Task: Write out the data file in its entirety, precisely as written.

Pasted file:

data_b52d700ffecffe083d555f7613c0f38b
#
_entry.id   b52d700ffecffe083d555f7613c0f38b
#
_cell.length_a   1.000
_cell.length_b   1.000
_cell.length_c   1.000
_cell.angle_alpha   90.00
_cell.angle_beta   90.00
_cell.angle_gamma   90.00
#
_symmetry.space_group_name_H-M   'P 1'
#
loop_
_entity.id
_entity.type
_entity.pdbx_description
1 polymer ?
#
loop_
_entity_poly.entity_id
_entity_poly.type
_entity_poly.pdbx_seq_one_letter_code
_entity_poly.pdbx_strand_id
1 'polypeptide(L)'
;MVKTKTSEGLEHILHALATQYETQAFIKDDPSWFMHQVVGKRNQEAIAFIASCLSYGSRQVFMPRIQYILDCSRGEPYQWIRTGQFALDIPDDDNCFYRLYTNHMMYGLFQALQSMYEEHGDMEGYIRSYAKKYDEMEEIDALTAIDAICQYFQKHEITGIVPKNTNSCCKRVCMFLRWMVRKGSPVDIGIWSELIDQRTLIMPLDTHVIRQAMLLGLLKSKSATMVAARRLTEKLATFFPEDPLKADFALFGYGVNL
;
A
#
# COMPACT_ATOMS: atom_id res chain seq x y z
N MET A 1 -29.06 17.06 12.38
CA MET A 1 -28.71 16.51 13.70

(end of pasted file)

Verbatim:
data_b52d700ffecffe083d555f7613c0f38b
#
_entry.id   b52d700ffecffe083d555f7613c0f38b
#
_cell.length_a   1.000
_cell.length_b   1.000
_cell.length_c   1.000
_cell.angle_alpha   90.00
_cell.angle_beta   90.00
_cell.angle_gamma   90.00
#
_symmetry.space_group_name_H-M   'P 1'
#
loop_
_entity.id
_entity.type
_entity.pdbx_description
1 polymer ?
#
loop_
_entity_poly.entity_id
_entity_poly.type
_entity_poly.pdbx_seq_one_letter_code
_entity_poly.pdbx_strand_id
1 'polypeptide(L)'
;MVKTKTSEGLEHILHALATQYETQAFIKDDPSWFMHQVVGKRNQEAIAFIASCLSYGSRQVFMPRIQYILDCSRGEPYQWIRTGQFALDIPDDDNCFYRLYTNHMMYGLFQALQSMYEEHGDMEGYIRSYAKKYDEMEEIDALTAIDAICQYFQKHEITGIVPKNTNSCCKRVCMFLRWMVRKGSPVDIGIWSELIDQRTLIMPLDTHVIRQAMLLGLLKSKSATMVAARRLTEKLATFFPEDPLKADFALFGYGVNL
;
A
#
# COMPACT_ATOMS: atom_id res chain seq x y z
N MET A 1 -29.06 17.06 12.38
CA MET A 1 -28.71 16.51 13.70